The pickguards have their own tortoise shell pattern. The Martin HD-28 is darker and opaque, while the Blueridge BR-160 has the Dalmatian pattern made famous by the 1935 D-28 previously owned by flatpicking phenoms Tony Rice and Clarence White before him.
Where the BR-160 fancies things up a bit is on the neck and headstock. The colorful abalone shell is inlaid on the fingerboard with a pattern that combines the split diamonds of vintage Style 28 with additional snowflakes and cats eyes used on Martins like the D-45. This gives it the look of the customized D-28s seen in the Woodstock era in the hands of musicians like Neil Young and Stephen Stills.
Where the HD-28 has the traditional C.F. Martin & Co. gold scrip logo across the headstock face plate, the BR-160 has the botanical “torch and ivy” pattern unique to Blueridge guitars. Argent white decorations are set off by jade green accents, like those seen on various ultra-fancy guitars and banjos from the turn of the previous century.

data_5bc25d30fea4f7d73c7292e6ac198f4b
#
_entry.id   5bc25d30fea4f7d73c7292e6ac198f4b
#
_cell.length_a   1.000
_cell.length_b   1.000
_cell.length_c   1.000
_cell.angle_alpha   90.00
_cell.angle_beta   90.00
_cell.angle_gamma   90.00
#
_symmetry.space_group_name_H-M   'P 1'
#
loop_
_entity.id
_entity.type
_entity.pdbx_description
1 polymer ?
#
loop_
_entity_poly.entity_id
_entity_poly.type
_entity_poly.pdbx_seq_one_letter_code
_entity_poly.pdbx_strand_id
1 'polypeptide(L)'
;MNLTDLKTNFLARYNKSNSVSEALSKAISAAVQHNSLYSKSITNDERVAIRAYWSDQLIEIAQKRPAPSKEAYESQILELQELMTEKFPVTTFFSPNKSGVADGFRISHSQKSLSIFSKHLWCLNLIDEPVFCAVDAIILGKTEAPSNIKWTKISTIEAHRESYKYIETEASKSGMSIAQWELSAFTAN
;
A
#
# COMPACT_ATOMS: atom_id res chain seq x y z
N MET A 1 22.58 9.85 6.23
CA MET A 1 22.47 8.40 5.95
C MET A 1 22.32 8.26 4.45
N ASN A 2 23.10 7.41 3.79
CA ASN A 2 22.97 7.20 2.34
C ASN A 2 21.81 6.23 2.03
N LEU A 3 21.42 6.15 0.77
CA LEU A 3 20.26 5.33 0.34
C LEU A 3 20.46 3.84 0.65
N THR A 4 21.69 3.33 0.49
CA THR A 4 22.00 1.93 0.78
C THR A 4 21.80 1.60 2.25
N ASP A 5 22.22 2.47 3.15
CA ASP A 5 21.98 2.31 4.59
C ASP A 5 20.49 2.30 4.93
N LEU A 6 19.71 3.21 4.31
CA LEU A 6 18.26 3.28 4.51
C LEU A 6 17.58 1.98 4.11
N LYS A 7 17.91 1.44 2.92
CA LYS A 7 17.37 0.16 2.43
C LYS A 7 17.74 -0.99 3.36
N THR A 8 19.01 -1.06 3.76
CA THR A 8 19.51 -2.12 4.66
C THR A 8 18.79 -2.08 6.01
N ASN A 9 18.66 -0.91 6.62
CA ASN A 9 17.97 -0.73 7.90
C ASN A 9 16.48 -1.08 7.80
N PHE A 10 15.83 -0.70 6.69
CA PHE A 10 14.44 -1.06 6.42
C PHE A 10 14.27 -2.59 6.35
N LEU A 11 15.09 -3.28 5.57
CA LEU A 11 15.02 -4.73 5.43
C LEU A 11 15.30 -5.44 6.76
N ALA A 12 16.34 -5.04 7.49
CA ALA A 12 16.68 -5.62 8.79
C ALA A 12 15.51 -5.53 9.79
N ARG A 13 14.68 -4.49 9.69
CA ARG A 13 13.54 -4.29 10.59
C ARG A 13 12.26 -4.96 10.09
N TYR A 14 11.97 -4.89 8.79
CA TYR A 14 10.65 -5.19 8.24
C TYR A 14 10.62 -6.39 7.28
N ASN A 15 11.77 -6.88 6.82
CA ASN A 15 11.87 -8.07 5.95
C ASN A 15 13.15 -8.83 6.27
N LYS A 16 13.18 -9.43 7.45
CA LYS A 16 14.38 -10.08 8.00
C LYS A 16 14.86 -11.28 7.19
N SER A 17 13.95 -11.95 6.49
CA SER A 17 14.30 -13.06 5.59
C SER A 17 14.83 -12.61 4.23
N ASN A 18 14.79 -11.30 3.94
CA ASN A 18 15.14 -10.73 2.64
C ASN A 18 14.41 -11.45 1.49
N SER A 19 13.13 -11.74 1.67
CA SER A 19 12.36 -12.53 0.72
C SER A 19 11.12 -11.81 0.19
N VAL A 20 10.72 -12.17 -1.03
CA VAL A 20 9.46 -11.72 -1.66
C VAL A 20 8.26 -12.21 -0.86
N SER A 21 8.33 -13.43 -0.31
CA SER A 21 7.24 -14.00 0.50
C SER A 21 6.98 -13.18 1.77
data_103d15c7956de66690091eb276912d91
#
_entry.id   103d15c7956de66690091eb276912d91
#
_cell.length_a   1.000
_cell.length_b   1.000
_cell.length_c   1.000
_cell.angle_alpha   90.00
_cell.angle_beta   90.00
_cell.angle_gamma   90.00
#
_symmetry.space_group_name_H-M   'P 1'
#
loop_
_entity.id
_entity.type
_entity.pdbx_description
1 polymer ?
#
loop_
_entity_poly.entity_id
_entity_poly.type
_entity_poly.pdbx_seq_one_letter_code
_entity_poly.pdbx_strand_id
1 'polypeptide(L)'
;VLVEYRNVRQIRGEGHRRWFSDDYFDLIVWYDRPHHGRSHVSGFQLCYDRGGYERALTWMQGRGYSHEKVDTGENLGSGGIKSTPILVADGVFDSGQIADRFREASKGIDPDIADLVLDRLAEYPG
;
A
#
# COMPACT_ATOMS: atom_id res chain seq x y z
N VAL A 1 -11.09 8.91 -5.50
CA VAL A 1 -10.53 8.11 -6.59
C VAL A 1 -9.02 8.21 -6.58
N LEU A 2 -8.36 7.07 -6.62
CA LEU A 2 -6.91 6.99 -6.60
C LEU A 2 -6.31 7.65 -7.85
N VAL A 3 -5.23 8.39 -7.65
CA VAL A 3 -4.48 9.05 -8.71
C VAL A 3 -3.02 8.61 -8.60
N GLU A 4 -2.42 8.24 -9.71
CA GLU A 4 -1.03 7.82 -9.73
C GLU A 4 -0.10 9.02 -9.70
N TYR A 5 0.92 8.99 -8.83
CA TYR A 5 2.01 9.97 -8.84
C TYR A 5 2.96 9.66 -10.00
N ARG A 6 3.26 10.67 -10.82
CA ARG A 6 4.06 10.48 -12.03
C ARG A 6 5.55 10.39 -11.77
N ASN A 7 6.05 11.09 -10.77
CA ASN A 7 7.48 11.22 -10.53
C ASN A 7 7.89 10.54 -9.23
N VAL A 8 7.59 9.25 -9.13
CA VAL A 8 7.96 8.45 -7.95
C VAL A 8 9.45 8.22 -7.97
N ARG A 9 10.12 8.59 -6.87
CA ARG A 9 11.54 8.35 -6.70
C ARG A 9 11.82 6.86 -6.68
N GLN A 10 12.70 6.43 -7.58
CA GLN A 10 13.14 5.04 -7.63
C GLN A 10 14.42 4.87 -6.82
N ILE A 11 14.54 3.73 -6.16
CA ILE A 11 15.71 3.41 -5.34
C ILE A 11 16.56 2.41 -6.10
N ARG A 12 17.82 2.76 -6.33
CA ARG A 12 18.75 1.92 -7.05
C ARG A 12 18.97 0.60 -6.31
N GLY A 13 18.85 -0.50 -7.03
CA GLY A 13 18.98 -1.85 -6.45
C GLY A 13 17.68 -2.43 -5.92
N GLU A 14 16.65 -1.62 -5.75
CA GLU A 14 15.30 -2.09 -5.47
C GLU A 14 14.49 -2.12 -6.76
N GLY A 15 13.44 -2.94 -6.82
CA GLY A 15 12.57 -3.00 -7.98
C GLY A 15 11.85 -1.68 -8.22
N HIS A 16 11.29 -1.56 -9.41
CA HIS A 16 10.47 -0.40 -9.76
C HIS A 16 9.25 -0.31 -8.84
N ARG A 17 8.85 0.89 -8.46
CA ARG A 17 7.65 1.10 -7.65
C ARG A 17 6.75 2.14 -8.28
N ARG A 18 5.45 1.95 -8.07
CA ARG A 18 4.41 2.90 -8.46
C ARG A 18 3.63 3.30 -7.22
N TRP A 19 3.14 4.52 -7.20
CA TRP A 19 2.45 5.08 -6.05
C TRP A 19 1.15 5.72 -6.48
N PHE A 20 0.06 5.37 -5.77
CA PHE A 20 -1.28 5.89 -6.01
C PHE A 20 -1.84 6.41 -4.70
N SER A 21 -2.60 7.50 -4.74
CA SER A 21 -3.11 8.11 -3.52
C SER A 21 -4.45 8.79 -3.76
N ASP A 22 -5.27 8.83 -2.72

Variations on a Classic
Big, bold, and beautiful; either of these magnificent musical instruments would make your favorite guitarist extraordinarily happy, if they could unwrap it on Christmas morning, or any morning for that matter. Their full, rich voices have powerful bass response, and clear treble notes enhanced by complex harmonic overtones, and the generous volume and dynamic range to accomplish every style of music. That’s what you get with a Dreadnought made from solid rosewood. The tonal personalities of the BR-160 and HD-28 are similar yet unique, with each being a fine representative of the signature sound of its specific brand.
Devotees of Martin guitars will rightly say you get what you pay for when you step up to world-class level of the Standard Series HD-28, which sets the standard for what a rosewood dreadnought can aspire to. But the Blueridge BR-160 has the advantage of coming from a guitar factory on the other side of the globe, so they can offer a very similar guitar for considerably less money. Buck for buck, the BR-160 may just be the very next best thing to owning an HD-28. And for the money, or just for the tone and playability, many players will prefer the Blueridge on its own merits.
Maury’s own Christmas and New Years would be greatly enhanced if he could enhance your holidays with such a fine musical instrument as the Martin HD-28 or the Blueridge BR-160. So, drop Maury a line, or give him a call, before Santa’s sleigh comes for them all!
From all of us at Maury’s Music, we wish you and your loved ones a merry, safe, and happy holidays, musically ever after. Ho ho ho! Mauryyyyy Chrisssssstmassss!